More Risks on the Horizon Without ECB Support

While we view the actions of ratings agencies as lagging indicators, Monday’s move by Standard & Poor’s to place the ratings of 15 Eurozone nations on CreditWatch negative and Tuesday’s announcement that the EFSF’s AAA rating is being placed on CreditWatch negative adds one more bee in the Eurocrats’ bonnet ahead of Friday.  S&P said that ratings could be cut up to one notch for Austria, Belgium, Finland, Germany, Netherlands, Luxembourg – and by up to two notches for everyone else (France, Italy, Spain, Portugal, Ireland, Slovakia, Slovenia, Estonia, and Malta.)  (Note: Greece was spared, and Cyprus remains on negative watch.)


While S&P said it would review the ratings following the Summit, the warning portends negatively for the EFSF, a facility that is built around its AAA status. Should downgrades come to Germany and France, its main contributors at 28% and 22%, respectively, we’d expect funding costs to rise, which negates the very purpose of this facility, and once again (negatively) refocuses the eye on the undercapitalized programs to fund imbalanced sovereigns and banks. 


Expect insolvent banks in this environment to struggle to raise money on the secondary market. This will elevate risk as sovereigns are now less capable to back their struggling banks, and the EFSF is far undercapitalized. Here we think French and German banks will be critical to watch. Along those lines, the European Banking Authority will publish updated stress tests at 12pm EST today to review how much capital lenders should raise to absorb losses from Eurozone bonds. We’ll reiterate that if countries truly mark their sovereign holdings to market, we think the capital raise will need to be substantially larger than the Q2 published result of €106 Billion to reach a 9% core Tier 1 capital by mid-2012.


German Chancellor Angela Merkel said to her Parliament on Dec. 2, 2011: "Resolving the sovereign debt crisis is a process, and this process will take years." If Europe’s currency union is here to stay, beware of the lofty expectation that Friday will bring quick-fixes to years of fiscal and banking imbalances and excesses, as well as cultural differences that divert priorities as Europe will once again need to find a united voice on fiscal union.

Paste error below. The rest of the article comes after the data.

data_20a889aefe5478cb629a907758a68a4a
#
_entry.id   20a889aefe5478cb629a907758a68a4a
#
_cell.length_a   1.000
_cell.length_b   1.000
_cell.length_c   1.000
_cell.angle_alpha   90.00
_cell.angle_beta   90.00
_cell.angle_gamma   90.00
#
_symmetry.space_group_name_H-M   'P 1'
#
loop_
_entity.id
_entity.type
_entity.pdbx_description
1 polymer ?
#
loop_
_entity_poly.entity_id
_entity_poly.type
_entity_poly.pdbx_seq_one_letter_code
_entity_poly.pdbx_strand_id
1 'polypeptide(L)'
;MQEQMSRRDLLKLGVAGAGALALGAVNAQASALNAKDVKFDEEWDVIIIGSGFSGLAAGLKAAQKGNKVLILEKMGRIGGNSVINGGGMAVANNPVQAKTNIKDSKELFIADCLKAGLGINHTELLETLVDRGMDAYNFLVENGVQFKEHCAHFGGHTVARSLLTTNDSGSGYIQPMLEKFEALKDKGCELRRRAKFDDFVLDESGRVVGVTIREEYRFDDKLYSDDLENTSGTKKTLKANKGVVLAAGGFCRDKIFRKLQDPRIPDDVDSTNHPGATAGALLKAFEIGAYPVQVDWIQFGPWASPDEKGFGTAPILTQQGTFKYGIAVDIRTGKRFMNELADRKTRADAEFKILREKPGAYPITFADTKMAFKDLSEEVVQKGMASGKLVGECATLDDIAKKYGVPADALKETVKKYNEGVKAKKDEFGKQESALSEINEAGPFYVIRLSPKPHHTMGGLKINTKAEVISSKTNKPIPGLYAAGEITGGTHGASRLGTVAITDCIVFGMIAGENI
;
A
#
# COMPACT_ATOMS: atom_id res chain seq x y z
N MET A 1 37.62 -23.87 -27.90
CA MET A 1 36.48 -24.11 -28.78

Unfortunately, should Friday’s Summit come up short of expectations, there’s nothing currently on the calendar in terms of summits or major catalysts into year-end around which markets could get behind.  


Hobble on.


Matthew Hedrick

Senior Analyst


Incredibly Hobbled - EL EUR


Incredibly Hobbled - VP 12.8


The Macau Metro Monitor, December 8, 2011




Effective today, buyers who are not Singapore citizens or permanent residents will have to pay an additional 10% stamp duty when they buy a home, on top of the existing 1-3% in stamp duties.  Permanent residents who already own a Singapore home are now required to pay an additional stamp duty of 3% when they buy second and subsequent properties.  Citizens who purchase a third and subsequent homes will pay 3%.  "We have always had open markets and must keep them that way. However, the reality is that investment flows into our property market are now larger than before, and unlikely to recede as long as interest rates remain low," said Deputy Prime Minister and Minister of Finance Tharman Shanmugaratnam.  "The additional buyer's stamp duty should help cool investment demand, and avoid the prospect of a major, destabilising correction further down the road," he added.  

Hedgeye Statistics

The total percentage of successful long and short trading signals since the inception of Real-Time Alerts in August of 2008.

  • LONG SIGNALS 80.43%
  • SHORT SIGNALS 78.34%